Ten Outdoor Adventures on New Zealand’s North Island

The North Island of New Zealand is relatively small island, but it is packed edge to edge with excitement. We only scratched the surface on our visit. If you are considering a visit now or in the near future and are the adventurous type, here are the adventure highlights from our trip. We roughly followed this ~700 mile route around the island:

We traveled place to place by car, but once we got to a spot, we often borrowed bikes from our airbnb or rented bikes for a day of exploring. Auckland has tons of trails and the Kiwis give out free and helpful maps everywhere.

Once you’re on your bike, there are great waterfront trails all around the city. Keeping to the coast will also help you stay off the giant hills as you move more inland. 

While many, including us, picture the Campervan as the quintessential New Zealand vehicle, we booked our trip too late and didn’t grab a van in time. We ended up with a rental car, which worked perfectly for the four of us. We stayed mostly in airbnb’s with kitchens, which was cheaper, healthier, and probably tastier. (Side note, we were generally underwhelmed by the cuisine in New Zealand. Maybe we just hit the wrong places but we had a lot of British type pies and casseroles that were just mediocre.)

There are great bike trails all over Auckland, and many of them are along the water,

Don’t forget to take a cycling break to watch some cricket in Victoria Park if you pass by on a Saturday in the summertime!

The players are just a tiny bit blurry because they were all moving so fast. Ha! Cricket joke!

Driving on the “wrong” side of the road was an entertaining activity. The thing Adam and I both found hardest about driving on the left was hitting the wipers when you wanted a turn signal!

Too cool for pictures.

Driving about two hours south from Auckland, we went on our first adventure in a glowworm cave with a tour group called Spellbound in Waitomo. We saw illuminated insects all over the ceilings of the caves during a short walk. Then, to make it more awesome, we floated on a raft up and down a cave river with the only light coming from the glowworms.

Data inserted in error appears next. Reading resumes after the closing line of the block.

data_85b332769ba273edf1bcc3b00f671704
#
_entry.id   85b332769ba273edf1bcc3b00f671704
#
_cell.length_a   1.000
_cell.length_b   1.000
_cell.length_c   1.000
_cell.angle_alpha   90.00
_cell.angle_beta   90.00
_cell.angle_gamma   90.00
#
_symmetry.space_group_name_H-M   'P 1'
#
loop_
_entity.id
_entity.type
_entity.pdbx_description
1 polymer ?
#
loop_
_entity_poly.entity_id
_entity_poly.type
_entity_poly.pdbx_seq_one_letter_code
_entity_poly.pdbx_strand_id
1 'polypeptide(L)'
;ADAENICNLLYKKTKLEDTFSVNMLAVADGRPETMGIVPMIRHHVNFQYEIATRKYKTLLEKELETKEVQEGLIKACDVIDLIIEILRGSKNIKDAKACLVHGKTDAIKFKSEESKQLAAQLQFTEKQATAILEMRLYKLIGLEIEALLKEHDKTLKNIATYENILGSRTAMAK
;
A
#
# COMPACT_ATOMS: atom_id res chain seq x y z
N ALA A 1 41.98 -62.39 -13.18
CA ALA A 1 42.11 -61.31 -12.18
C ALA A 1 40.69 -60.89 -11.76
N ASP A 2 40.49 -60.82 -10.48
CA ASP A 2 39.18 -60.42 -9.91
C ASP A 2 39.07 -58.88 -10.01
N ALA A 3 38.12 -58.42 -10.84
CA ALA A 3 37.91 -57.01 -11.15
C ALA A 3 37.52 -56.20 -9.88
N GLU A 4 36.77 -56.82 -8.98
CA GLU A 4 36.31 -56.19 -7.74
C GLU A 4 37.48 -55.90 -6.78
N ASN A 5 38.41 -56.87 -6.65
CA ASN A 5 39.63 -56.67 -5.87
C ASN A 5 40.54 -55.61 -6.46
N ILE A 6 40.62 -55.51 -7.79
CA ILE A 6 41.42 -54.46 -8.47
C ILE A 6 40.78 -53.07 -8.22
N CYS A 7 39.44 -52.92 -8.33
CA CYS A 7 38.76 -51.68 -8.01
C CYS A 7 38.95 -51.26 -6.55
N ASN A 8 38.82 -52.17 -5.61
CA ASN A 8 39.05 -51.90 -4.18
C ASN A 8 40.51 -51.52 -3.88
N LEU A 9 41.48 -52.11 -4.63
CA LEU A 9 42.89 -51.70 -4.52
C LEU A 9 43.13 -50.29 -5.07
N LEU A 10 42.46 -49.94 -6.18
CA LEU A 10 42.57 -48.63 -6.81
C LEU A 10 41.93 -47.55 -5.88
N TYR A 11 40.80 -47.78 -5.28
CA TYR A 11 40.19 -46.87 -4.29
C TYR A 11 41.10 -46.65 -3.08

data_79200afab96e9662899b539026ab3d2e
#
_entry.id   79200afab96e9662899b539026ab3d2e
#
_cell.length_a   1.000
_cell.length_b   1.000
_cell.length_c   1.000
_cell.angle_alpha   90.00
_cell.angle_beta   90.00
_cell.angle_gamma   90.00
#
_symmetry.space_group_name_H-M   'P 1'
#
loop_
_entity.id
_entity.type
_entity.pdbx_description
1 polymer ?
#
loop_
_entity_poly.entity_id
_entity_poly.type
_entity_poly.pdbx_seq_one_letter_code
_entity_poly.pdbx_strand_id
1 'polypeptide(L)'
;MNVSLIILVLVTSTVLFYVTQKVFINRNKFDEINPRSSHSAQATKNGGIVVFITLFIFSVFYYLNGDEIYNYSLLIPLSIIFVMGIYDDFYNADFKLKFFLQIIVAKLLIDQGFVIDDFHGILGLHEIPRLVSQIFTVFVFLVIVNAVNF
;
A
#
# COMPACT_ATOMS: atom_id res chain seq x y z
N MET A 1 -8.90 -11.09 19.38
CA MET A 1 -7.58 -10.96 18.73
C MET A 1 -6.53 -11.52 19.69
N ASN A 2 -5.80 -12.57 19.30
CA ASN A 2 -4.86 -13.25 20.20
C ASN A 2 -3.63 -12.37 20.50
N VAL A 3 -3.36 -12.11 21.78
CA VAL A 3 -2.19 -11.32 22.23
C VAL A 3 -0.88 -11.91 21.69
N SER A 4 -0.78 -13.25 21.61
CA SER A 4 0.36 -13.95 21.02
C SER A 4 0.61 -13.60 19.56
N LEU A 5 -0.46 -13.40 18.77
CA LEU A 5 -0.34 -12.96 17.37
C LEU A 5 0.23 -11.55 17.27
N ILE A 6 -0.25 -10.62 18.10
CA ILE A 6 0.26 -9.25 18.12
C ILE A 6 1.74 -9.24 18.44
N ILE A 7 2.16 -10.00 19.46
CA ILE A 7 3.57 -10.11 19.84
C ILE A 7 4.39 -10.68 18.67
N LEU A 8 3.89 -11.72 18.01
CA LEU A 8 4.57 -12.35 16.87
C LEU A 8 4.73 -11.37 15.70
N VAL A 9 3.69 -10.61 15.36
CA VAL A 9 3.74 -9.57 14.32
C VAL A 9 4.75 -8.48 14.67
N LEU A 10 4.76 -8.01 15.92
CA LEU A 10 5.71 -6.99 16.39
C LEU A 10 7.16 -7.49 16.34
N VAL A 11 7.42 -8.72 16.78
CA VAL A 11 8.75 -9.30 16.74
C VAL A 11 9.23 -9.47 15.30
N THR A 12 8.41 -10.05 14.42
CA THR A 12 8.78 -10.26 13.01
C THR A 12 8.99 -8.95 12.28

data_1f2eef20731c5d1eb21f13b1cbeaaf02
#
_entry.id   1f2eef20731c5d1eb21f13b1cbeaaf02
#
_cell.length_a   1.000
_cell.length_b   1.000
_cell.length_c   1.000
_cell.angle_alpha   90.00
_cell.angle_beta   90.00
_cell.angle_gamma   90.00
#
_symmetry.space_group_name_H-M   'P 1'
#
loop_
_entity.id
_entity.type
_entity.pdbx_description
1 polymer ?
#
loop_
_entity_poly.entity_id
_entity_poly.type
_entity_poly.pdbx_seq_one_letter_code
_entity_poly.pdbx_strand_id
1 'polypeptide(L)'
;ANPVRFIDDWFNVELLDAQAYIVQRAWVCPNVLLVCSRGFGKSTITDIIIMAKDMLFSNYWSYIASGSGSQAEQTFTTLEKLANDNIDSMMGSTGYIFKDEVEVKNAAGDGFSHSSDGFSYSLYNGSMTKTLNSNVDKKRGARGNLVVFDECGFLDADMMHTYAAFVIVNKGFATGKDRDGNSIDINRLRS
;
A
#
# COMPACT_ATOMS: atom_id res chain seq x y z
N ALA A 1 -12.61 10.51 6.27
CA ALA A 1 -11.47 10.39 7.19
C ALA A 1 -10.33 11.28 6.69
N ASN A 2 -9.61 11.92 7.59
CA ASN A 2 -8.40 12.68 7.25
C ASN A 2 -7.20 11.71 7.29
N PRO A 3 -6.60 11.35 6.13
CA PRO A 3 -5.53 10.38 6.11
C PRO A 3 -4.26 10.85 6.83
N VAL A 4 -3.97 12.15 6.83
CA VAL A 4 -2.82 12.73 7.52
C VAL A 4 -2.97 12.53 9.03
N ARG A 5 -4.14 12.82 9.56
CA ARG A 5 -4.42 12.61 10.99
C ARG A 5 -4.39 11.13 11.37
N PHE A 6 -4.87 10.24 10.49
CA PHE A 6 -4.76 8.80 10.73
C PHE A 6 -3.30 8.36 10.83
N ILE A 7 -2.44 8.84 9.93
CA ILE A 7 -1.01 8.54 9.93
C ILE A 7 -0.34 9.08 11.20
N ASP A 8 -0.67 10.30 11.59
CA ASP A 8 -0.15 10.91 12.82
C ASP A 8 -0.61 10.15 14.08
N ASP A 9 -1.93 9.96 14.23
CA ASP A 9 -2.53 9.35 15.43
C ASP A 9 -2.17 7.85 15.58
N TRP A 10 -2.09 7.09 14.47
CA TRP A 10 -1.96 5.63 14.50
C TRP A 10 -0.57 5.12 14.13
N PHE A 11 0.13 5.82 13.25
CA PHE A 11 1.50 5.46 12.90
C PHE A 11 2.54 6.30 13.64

We rode a raft like this through the glow worm caves. Photo Credit: Spellbound Tours
We rode a raft like this through the glow worm caves. Photo Credit: Spellbound Tours

The glow worms are actually gnat larvae. The species is unique to New Zealand. In the larvae stage, the glowworms illuminate above sticky web-like strands to catch other flying insects. (We have seen similar creatures hanging webby strands during our cave adventures in Mulu, but never with their own lights.)

Here’s a close up of the strands I snagged during the walking tour. The actual glowworms are bright enough to see easily but were impossible to photograph, at least with my little camera.

After the caves in Waitomo, we continued south to hit up Tongariro National Park and hike the Alpine Crossing. This ~12 mile day hike gets you up close and personal with three volcanoes, beautiful alpine lakes, and crazy volcanic scenery.

Ogres and ogres in training on the Tongariro Alpine Crossing.
Ogres and ogres in training on the Tongariro Alpine Crossing.

Leaving Tongariro, we headed for the Hawke’s Bay and Napier region to ride bikes around town and to wineries.

We had a great time checking out Hawke’s Bay and also heard great things about Waiheke Island.